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date: 16 July 2024

Carpenter, Edwardfree


Carpenter, Edwardfree

  • Chushichi Tsuzuki

Edward Carpenter (1844–1929)

by Roger Fry, 1894

Carpenter, Edward (1844–1929), campaigner for homosexual equality and socialist writer, was born on 29 August 1844 at 45 Brunswick Square, Brighton, Sussex, the third son of Charles Carpenter RN (1797–1882) and his wife, Sophia, the daughter of Thomas Wilson RN of Walthamstow. The Carpenters were a west-country family, and Edward's grandfather Admiral James Carpenter (1760–1845) fought naval battles against revolutionary France in the West Indies. Edward's father, a lieutenant stationed at Trincomalee, retired early, became a barrister, and led the life of a respectable rentier in Brighton, occupying a large house and investing heavily in stocks and shares. Edward had three brothers and six sisters, and he was the seventh child. He attended Brighton College from 1854 to 1863. After his three brothers entered the colonial, army, and naval services respectively, he was left alone with his sisters, most of them unmarried. The Brighton household, in which his mother was a conventional matron, helped to shape his personality; he combined an unconscious revolt against Victorian standards of social ethics with frustration of his sexual desires, which he soon realized were for his own sex.

In 1864, after spending some months in Heidelberg, Carpenter entered Trinity Hall, Cambridge, with the intention of being ordained. He won a college prize in 1866 for his essay 'On the continuation of modern civilization', which showed him well on the road to advanced liberalism. He was tenth wrangler in the mathematical tripos of 1868, and was elected to the clerical fellowship at his college vacated by Leslie Stephen. In 1869 he won the Burney prize at Cambridge for his essay 'The religious influence of art'. After being ordained in 1870, he served as curate to Frederick Denison Maurice, the incumbent of St Edward's, Cambridge, of which the fellows of Trinity Hall were patrons. Maurice's liberal Anglicanism, however, was not broad enough for Carpenter, who read Mazzini with W. K. Clifford and attended the Republican Club at Cambridge, led by Henry Fawcett. He joined with thirty-three other clerics, most of them Oxford or Cambridge fellows, in a memorial presented to Gladstone in 1870 seeking the freedom to resign clerical orders. The Clerical Disabilities Relief Act was passed in 1870, and was followed by the University Tests Act of 1871. Carpenter's commitment to the cause of university reform coincided with his reading Walt Whitman's Leaves of Grass and Democratic Vistas, extolling 'manly love and friendship'. He also broadened his social vision by visiting Paris shortly after the suppression of the Paris commune. All this affected his sermons, which became Whitmanesque and even proto-socialist. In 1873 he took a long holiday in Italy, where the works of Greek sculpture at Paestum and elsewhere convinced him of the beauty and cleanness of the human body remote from commercialism and Christianity. Taking advantage of the Clerical Disabilities Relief Act, he relinquished his orders in 1874, which meant resignation of his college fellowship. He was disappointed in his hope of being elected to a lay fellowship.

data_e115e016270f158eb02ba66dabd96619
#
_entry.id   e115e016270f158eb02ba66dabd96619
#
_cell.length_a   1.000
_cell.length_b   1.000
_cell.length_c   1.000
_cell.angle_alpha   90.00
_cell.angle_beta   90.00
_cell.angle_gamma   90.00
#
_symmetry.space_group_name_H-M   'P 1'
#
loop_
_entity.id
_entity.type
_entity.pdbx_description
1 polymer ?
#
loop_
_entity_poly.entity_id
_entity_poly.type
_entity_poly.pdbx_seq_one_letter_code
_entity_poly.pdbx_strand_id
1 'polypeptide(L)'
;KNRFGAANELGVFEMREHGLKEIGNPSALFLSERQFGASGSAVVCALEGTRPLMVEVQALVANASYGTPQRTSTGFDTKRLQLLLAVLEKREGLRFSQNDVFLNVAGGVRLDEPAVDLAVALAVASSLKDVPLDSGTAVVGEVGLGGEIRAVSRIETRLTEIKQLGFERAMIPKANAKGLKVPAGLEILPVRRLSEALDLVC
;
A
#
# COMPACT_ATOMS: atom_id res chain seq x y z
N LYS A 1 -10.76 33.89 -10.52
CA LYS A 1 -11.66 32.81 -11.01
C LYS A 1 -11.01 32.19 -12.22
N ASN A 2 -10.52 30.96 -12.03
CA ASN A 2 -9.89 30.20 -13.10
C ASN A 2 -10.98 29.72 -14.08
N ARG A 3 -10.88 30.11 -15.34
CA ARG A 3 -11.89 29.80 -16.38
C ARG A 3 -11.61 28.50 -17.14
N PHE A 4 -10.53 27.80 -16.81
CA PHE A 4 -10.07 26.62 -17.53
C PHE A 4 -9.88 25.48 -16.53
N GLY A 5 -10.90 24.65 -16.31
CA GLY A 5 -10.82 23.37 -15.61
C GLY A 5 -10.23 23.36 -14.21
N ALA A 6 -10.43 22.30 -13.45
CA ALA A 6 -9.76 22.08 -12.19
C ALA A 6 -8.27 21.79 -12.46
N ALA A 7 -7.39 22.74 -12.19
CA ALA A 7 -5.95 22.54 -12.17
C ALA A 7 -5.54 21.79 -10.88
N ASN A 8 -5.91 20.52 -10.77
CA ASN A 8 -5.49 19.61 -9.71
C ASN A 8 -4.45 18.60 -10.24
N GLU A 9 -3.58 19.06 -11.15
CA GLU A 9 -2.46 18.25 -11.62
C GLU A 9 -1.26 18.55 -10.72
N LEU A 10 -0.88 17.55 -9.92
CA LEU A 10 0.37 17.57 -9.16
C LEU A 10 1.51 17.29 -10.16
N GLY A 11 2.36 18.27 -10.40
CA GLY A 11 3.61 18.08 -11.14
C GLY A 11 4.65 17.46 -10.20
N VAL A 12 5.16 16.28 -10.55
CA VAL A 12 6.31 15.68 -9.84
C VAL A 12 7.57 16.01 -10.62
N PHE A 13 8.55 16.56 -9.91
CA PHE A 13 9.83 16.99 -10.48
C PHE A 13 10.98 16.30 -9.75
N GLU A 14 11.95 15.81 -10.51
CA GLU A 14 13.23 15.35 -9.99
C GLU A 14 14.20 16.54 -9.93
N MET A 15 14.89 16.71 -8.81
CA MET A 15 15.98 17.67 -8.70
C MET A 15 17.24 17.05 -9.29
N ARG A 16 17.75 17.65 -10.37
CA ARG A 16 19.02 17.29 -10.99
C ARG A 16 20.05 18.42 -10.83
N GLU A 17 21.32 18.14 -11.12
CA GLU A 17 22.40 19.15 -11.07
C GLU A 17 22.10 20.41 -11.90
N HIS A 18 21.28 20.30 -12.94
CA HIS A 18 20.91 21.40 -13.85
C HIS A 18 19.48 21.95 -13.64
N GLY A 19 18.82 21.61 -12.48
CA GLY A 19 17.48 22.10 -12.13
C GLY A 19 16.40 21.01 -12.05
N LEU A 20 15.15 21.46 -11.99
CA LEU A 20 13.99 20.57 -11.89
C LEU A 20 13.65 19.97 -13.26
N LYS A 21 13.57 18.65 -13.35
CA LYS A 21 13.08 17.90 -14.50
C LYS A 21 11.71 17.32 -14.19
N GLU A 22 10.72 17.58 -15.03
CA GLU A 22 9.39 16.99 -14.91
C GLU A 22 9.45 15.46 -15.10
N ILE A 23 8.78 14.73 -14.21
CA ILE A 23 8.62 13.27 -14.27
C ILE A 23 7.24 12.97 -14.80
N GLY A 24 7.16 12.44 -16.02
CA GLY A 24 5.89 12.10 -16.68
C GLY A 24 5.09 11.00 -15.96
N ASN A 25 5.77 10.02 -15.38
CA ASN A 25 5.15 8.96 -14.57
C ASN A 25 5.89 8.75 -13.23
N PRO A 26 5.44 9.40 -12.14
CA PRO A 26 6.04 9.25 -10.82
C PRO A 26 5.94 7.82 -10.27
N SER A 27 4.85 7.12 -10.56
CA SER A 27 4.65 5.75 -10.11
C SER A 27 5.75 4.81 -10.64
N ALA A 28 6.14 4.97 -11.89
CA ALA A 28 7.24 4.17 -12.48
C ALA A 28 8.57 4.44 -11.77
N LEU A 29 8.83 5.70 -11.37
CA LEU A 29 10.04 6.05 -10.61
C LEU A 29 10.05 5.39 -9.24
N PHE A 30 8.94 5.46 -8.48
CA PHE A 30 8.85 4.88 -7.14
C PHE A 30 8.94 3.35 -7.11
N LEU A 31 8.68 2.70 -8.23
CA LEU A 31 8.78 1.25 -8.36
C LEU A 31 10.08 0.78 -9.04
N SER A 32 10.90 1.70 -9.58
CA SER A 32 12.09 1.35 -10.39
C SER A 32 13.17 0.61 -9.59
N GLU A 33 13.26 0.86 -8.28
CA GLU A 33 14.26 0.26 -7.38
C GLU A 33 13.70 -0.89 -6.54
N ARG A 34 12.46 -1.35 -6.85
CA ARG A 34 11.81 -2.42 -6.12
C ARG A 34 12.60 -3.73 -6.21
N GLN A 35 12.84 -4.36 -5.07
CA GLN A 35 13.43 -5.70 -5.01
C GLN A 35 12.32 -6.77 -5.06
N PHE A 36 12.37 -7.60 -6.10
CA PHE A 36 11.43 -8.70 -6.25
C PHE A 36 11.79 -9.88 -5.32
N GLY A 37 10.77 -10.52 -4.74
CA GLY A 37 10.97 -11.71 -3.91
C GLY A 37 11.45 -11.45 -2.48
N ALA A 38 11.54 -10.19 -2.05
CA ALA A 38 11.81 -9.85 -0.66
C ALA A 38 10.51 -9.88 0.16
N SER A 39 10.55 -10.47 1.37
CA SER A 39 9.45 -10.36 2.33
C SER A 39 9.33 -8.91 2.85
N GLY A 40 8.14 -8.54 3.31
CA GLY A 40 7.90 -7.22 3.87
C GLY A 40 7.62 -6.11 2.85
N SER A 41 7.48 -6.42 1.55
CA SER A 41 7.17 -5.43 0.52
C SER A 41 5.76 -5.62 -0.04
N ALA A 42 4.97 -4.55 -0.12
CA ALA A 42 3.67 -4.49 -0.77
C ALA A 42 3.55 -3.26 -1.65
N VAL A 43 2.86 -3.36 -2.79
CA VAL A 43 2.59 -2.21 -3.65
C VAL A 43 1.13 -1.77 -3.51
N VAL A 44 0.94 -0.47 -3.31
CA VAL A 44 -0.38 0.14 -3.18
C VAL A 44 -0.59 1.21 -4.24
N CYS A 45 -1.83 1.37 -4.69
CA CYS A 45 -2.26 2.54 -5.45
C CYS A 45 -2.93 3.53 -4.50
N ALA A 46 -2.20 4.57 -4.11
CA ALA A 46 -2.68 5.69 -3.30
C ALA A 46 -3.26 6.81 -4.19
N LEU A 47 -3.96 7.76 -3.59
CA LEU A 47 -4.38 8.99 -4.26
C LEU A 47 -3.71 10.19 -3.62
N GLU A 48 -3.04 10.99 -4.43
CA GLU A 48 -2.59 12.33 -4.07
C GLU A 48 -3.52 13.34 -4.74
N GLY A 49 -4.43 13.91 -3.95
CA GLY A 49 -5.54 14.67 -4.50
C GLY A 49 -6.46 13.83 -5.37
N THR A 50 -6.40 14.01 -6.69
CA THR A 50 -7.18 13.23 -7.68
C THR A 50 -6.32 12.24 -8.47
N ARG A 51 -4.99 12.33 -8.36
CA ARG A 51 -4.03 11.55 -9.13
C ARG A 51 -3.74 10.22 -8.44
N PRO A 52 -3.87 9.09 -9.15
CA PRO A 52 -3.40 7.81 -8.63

In October 1874 Carpenter started lecturing on astronomy at Leeds (where he lived) and other northern towns for the university extension scheme, a ‘peripatetic’ university for the people, which had been started in the previous year by James Stuart. In May 1877 he visited Whitman in Camden, New Jersey, and some of the New England celebrities: Ralph Waldo Emerson, Oliver Wendell Holmes, and John Burroughs. He wrote to Whitman on 'the squalor and raggedness' of manufacturing towns such as Sheffield and on the workmen, proud and poor. Strains due to overwork and also to continued sexual frustration led him to seek a more natural way of living—he became mainly a vegetarian and a teetotaller. He interested himself in John Ruskin's experiment at St George's Farm, and in May 1880 he took lodgings with Albert Fearnehough, a scythe maker, and his family at Totley, near Sheffield, and from March 1881 at Bradway in a cottage owned by a young farmer, Charles Fox. Fearnehough became his lover and the long-delayed fulfilment of his sexual needs was attained at last.